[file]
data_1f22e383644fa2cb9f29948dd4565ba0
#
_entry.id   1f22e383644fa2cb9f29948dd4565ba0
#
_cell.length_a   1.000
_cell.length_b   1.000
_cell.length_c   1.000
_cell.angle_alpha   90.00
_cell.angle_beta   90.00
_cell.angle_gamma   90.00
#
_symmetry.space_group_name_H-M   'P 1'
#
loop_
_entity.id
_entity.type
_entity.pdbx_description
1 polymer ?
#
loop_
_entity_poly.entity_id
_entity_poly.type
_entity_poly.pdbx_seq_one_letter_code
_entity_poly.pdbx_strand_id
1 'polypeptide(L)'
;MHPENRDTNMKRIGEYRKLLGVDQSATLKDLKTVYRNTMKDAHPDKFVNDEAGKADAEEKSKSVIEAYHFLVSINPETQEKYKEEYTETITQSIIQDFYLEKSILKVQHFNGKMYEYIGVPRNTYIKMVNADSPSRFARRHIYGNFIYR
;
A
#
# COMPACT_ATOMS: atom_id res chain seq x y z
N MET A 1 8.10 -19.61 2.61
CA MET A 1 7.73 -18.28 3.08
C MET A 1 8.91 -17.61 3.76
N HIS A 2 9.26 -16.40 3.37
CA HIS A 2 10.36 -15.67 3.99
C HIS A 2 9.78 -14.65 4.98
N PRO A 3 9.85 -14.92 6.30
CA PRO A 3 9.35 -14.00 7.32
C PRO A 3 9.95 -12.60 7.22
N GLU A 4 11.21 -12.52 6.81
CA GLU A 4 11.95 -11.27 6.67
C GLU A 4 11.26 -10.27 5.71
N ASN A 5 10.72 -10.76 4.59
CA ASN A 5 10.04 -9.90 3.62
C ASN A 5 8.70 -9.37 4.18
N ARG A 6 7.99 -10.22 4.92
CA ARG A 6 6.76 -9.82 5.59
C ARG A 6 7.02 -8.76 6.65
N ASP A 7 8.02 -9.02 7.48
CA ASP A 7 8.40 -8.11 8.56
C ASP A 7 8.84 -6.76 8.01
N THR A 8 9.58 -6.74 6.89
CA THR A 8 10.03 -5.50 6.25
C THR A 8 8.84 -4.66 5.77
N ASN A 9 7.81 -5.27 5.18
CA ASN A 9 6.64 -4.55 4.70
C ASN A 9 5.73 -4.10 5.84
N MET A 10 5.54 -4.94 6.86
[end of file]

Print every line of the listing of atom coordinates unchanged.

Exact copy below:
data_1f22e383644fa2cb9f29948dd4565ba0
#
_entry.id   1f22e383644fa2cb9f29948dd4565ba0
#
_cell.length_a   1.000
_cell.length_b   1.000
_cell.length_c   1.000
_cell.angle_alpha   90.00
_cell.angle_beta   90.00
_cell.angle_gamma   90.00
#
_symmetry.space_group_name_H-M   'P 1'
#
loop_
_entity.id
_entity.type
_entity.pdbx_description
1 polymer ?
#
loop_
_entity_poly.entity_id
_entity_poly.type
_entity_poly.pdbx_seq_one_letter_code
_entity_poly.pdbx_strand_id
1 'polypeptide(L)'
;MHPENRDTNMKRIGEYRKLLGVDQSATLKDLKTVYRNTMKDAHPDKFVNDEAGKADAEEKSKSVIEAYHFLVSINPETQEKYKEEYTETITQSIIQDFYLEKSILKVQHFNGKMYEYIGVPRNTYIKMVNADSPSRFARRHIYGNFIYR
;
A
#
# COMPACT_ATOMS: atom_id res chain seq x y z
N MET A 1 8.10 -19.61 2.61
CA MET A 1 7.73 -18.28 3.08
C MET A 1 8.91 -17.61 3.76
N HIS A 2 9.26 -16.40 3.37
CA HIS A 2 10.36 -15.67 3.99
C HIS A 2 9.78 -14.65 4.98
N PRO A 3 9.85 -14.92 6.30
CA PRO A 3 9.35 -14.00 7.32
C PRO A 3 9.95 -12.60 7.22
N GLU A 4 11.21 -12.52 6.81
CA GLU A 4 11.95 -11.27 6.67
C GLU A 4 11.26 -10.27 5.71
N ASN A 5 10.72 -10.76 4.59
CA ASN A 5 10.04 -9.90 3.62
C ASN A 5 8.70 -9.37 4.18
N ARG A 6 7.99 -10.22 4.92
CA ARG A 6 6.76 -9.82 5.59
C ARG A 6 7.02 -8.76 6.65
N ASP A 7 8.02 -9.02 7.48
CA ASP A 7 8.40 -8.11 8.56
C ASP A 7 8.84 -6.76 8.01
N THR A 8 9.58 -6.74 6.89
CA THR A 8 10.03 -5.50 6.25
C THR A 8 8.84 -4.66 5.77
N ASN A 9 7.81 -5.27 5.18
CA ASN A 9 6.64 -4.55 4.70
C ASN A 9 5.73 -4.10 5.84
N MET A 10 5.54 -4.94 6.86